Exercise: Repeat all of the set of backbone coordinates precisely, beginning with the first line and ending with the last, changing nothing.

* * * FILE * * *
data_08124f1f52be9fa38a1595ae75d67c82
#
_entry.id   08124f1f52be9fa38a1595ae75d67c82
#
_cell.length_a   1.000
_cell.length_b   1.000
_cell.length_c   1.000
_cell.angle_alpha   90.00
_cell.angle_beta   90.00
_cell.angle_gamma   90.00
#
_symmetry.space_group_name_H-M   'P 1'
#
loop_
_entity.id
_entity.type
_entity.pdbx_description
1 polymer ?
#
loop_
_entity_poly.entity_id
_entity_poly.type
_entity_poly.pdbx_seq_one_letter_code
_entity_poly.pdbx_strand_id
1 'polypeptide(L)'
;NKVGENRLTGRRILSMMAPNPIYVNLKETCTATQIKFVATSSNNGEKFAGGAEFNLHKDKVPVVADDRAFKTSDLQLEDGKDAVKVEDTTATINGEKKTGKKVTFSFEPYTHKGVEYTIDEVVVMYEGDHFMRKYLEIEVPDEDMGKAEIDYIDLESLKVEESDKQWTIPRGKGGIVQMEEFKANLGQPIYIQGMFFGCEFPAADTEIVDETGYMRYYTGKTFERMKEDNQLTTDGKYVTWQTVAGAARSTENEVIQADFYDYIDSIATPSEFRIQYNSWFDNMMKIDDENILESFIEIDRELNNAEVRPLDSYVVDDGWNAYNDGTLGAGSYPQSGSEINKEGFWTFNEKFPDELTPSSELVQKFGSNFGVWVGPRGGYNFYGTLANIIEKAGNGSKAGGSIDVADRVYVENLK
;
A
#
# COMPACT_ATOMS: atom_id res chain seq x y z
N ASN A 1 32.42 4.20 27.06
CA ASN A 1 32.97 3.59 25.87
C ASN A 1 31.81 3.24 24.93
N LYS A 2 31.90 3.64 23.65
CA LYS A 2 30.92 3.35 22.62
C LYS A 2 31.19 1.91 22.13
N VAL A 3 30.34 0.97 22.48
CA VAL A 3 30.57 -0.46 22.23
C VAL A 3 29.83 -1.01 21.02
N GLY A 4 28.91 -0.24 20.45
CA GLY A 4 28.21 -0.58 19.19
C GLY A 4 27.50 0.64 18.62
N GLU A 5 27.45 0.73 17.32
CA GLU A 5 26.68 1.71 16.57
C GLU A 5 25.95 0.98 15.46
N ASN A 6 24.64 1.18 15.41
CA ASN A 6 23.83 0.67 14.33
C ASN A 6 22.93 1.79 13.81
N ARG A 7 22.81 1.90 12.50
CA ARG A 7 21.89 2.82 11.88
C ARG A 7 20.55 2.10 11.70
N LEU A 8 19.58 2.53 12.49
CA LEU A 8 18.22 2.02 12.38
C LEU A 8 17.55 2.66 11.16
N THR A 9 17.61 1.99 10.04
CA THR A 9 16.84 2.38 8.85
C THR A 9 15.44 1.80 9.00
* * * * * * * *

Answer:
data_08124f1f52be9fa38a1595ae75d67c82
#
_entry.id   08124f1f52be9fa38a1595ae75d67c82
#
_cell.length_a   1.000
_cell.length_b   1.000
_cell.length_c   1.000
_cell.angle_alpha   90.00
_cell.angle_beta   90.00
_cell.angle_gamma   90.00
#
_symmetry.space_group_name_H-M   'P 1'
#
loop_
_entity.id
_entity.type
_entity.pdbx_description
1 polymer ?
#
loop_
_entity_poly.entity_id
_entity_poly.type
_entity_poly.pdbx_seq_one_letter_code
_entity_poly.pdbx_strand_id
1 'polypeptide(L)'
;NKVGENRLTGRRILSMMAPNPIYVNLKETCTATQIKFVATSSNNGEKFAGGAEFNLHKDKVPVVADDRAFKTSDLQLEDGKDAVKVEDTTATINGEKKTGKKVTFSFEPYTHKGVEYTIDEVVVMYEGDHFMRKYLEIEVPDEDMGKAEIDYIDLESLKVEESDKQWTIPRGKGGIVQMEEFKANLGQPIYIQGMFFGCEFPAADTEIVDETGYMRYYTGKTFERMKEDNQLTTDGKYVTWQTVAGAARSTENEVIQADFYDYIDSIATPSEFRIQYNSWFDNMMKIDDENILESFIEIDRELNNAEVRPLDSYVVDDGWNAYNDGTLGAGSYPQSGSEINKEGFWTFNEKFPDELTPSSELVQKFGSNFGVWVGPRGGYNFYGTLANIIEKAGNGSKAGGSIDVADRVYVENLK
;
A
#
# COMPACT_ATOMS: atom_id res chain seq x y z
N ASN A 1 32.42 4.20 27.06
CA ASN A 1 32.97 3.59 25.87
C ASN A 1 31.81 3.24 24.93
N LYS A 2 31.90 3.64 23.65
CA LYS A 2 30.92 3.35 22.62
C LYS A 2 31.19 1.91 22.13
N VAL A 3 30.34 0.97 22.48
CA VAL A 3 30.57 -0.46 22.23
C VAL A 3 29.83 -1.01 21.02
N GLY A 4 28.91 -0.24 20.45
CA GLY A 4 28.21 -0.58 19.19
C GLY A 4 27.50 0.64 18.62
N GLU A 5 27.45 0.73 17.32
CA GLU A 5 26.68 1.71 16.57
C GLU A 5 25.95 0.98 15.46
N ASN A 6 24.64 1.18 15.41
CA ASN A 6 23.83 0.67 14.33
C ASN A 6 22.93 1.79 13.81
N ARG A 7 22.81 1.90 12.50
CA ARG A 7 21.89 2.82 11.88
C ARG A 7 20.55 2.10 11.70
N LEU A 8 19.58 2.53 12.49
CA LEU A 8 18.22 2.02 12.38
C LEU A 8 17.55 2.66 11.16
N THR A 9 17.61 1.99 10.04
CA THR A 9 16.84 2.38 8.85
C THR A 9 15.44 1.80 9.00